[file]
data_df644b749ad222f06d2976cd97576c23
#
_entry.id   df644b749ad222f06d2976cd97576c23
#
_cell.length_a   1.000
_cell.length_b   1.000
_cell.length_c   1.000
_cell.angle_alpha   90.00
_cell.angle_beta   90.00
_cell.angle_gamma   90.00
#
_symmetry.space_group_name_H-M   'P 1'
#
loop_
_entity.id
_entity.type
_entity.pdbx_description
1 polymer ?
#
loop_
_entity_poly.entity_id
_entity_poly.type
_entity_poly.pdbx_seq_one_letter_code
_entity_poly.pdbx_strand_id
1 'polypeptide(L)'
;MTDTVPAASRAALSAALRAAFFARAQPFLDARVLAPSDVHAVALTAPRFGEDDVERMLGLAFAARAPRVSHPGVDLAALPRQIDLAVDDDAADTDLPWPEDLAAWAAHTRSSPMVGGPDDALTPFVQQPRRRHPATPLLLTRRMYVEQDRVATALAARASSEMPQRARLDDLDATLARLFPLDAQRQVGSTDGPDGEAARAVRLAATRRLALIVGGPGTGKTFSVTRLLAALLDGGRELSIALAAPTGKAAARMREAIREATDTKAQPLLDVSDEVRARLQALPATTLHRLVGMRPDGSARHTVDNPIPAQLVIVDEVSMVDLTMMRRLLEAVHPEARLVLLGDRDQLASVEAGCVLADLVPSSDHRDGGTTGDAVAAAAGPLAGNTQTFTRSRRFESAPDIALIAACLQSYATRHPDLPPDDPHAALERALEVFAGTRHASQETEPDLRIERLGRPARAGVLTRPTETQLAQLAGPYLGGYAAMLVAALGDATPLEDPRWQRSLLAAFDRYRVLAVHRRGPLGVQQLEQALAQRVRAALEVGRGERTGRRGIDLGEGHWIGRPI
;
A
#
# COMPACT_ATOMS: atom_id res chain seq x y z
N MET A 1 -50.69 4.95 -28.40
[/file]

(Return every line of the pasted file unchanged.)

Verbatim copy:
data_df644b749ad222f06d2976cd97576c23
#
_entry.id   df644b749ad222f06d2976cd97576c23
#
_cell.length_a   1.000
_cell.length_b   1.000
_cell.length_c   1.000
_cell.angle_alpha   90.00
_cell.angle_beta   90.00
_cell.angle_gamma   90.00
#
_symmetry.space_group_name_H-M   'P 1'
#
loop_
_entity.id
_entity.type
_entity.pdbx_description
1 polymer ?
#
loop_
_entity_poly.entity_id
_entity_poly.type
_entity_poly.pdbx_seq_one_letter_code
_entity_poly.pdbx_strand_id
1 'polypeptide(L)'
;MTDTVPAASRAALSAALRAAFFARAQPFLDARVLAPSDVHAVALTAPRFGEDDVERMLGLAFAARAPRVSHPGVDLAALPRQIDLAVDDDAADTDLPWPEDLAAWAAHTRSSPMVGGPDDALTPFVQQPRRRHPATPLLLTRRMYVEQDRVATALAARASSEMPQRARLDDLDATLARLFPLDAQRQVGSTDGPDGEAARAVRLAATRRLALIVGGPGTGKTFSVTRLLAALLDGGRELSIALAAPTGKAAARMREAIREATDTKAQPLLDVSDEVRARLQALPATTLHRLVGMRPDGSARHTVDNPIPAQLVIVDEVSMVDLTMMRRLLEAVHPEARLVLLGDRDQLASVEAGCVLADLVPSSDHRDGGTTGDAVAAAAGPLAGNTQTFTRSRRFESAPDIALIAACLQSYATRHPDLPPDDPHAALERALEVFAGTRHASQETEPDLRIERLGRPARAGVLTRPTETQLAQLAGPYLGGYAAMLVAALGDATPLEDPRWQRSLLAAFDRYRVLAVHRRGPLGVQQLEQALAQRVRAALEVGRGERTGRRGIDLGEGHWIGRPI
;
A
#
# COMPACT_ATOMS: atom_id res chain seq x y z
N MET A 1 -50.69 4.95 -28.40